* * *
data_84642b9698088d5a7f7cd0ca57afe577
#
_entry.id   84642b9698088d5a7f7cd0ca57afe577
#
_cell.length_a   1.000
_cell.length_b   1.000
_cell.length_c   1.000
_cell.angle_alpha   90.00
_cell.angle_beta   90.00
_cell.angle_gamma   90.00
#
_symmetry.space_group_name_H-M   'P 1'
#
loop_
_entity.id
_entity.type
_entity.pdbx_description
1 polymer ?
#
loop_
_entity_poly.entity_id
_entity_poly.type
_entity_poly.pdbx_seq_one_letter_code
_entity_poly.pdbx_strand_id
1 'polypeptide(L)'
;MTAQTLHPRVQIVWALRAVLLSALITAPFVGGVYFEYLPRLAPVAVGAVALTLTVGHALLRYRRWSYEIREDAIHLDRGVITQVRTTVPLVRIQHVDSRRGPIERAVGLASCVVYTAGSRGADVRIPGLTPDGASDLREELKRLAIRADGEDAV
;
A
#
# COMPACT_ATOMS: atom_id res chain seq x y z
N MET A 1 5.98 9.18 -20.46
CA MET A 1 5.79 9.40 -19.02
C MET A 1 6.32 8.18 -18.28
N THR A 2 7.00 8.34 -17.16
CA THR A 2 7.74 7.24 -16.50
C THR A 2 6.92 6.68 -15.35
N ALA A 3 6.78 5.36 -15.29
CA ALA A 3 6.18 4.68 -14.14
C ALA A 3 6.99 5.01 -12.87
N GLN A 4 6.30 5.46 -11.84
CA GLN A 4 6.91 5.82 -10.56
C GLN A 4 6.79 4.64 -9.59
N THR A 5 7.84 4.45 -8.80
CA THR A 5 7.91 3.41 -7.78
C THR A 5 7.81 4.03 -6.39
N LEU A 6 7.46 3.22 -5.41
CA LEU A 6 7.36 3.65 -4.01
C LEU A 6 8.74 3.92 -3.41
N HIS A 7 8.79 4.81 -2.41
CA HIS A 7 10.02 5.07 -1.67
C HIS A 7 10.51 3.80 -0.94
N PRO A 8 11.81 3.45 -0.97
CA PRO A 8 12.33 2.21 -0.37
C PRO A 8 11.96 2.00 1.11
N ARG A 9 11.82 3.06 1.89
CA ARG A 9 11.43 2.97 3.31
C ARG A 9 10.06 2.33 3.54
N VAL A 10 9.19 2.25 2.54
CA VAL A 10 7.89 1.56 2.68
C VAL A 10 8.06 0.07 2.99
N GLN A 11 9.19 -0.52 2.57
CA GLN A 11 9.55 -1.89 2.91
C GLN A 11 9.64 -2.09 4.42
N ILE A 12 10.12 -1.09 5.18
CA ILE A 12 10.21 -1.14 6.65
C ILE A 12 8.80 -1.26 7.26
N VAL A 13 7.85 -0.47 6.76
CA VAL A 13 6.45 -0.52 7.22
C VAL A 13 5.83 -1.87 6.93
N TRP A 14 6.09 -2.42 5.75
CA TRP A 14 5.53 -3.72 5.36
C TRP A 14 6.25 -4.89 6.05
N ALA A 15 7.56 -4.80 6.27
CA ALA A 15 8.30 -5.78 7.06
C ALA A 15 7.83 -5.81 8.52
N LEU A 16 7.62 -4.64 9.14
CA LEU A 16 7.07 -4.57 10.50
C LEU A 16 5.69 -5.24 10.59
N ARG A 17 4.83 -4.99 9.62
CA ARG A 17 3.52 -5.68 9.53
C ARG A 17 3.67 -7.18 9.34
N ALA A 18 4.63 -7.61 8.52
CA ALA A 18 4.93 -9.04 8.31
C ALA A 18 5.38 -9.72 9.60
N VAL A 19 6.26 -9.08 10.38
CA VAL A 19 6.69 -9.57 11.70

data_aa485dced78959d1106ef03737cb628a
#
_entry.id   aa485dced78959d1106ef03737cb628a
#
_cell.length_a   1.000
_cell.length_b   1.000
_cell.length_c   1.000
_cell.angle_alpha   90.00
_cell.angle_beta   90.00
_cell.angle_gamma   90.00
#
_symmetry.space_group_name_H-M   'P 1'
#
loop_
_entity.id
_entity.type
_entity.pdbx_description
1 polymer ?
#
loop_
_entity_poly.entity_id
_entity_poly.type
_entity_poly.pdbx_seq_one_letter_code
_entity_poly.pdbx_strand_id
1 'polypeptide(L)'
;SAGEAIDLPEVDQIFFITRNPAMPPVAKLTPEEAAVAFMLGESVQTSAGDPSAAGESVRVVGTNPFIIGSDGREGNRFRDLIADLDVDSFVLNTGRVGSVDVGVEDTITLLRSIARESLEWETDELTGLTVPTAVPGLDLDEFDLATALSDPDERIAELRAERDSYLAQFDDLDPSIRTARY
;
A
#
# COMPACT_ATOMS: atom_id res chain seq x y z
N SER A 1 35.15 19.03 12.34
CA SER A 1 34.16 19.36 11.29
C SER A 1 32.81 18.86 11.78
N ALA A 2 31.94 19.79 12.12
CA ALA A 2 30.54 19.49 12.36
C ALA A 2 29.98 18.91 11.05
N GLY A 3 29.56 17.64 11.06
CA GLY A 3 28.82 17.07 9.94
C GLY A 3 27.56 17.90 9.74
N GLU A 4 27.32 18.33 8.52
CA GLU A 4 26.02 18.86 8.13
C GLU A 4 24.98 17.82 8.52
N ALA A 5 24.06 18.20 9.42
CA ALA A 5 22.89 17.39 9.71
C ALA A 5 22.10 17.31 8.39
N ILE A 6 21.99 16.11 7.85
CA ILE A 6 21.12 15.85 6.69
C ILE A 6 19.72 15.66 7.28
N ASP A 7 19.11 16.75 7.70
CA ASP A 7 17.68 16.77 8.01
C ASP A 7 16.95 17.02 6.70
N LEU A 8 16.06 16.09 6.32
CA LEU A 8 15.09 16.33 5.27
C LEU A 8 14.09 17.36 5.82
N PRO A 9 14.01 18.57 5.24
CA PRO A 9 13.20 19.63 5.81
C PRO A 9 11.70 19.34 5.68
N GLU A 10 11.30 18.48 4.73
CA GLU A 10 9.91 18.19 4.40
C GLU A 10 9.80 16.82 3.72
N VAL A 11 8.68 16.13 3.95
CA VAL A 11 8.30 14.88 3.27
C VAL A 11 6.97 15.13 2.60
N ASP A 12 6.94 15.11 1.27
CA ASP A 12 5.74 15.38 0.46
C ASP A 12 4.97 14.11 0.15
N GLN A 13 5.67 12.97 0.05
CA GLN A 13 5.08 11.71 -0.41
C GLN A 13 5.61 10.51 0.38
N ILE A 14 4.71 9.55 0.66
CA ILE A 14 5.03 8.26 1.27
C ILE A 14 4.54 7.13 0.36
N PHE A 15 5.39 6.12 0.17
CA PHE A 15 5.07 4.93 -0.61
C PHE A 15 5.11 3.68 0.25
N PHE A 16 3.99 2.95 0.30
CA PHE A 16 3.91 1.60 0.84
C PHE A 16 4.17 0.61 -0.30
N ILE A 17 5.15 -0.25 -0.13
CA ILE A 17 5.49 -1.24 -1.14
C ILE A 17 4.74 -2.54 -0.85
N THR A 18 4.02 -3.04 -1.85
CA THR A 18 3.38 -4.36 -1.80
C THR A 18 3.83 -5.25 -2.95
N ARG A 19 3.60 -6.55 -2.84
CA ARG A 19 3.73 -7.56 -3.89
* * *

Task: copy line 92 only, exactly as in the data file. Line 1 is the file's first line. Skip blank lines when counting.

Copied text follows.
_cell.length_b   1.000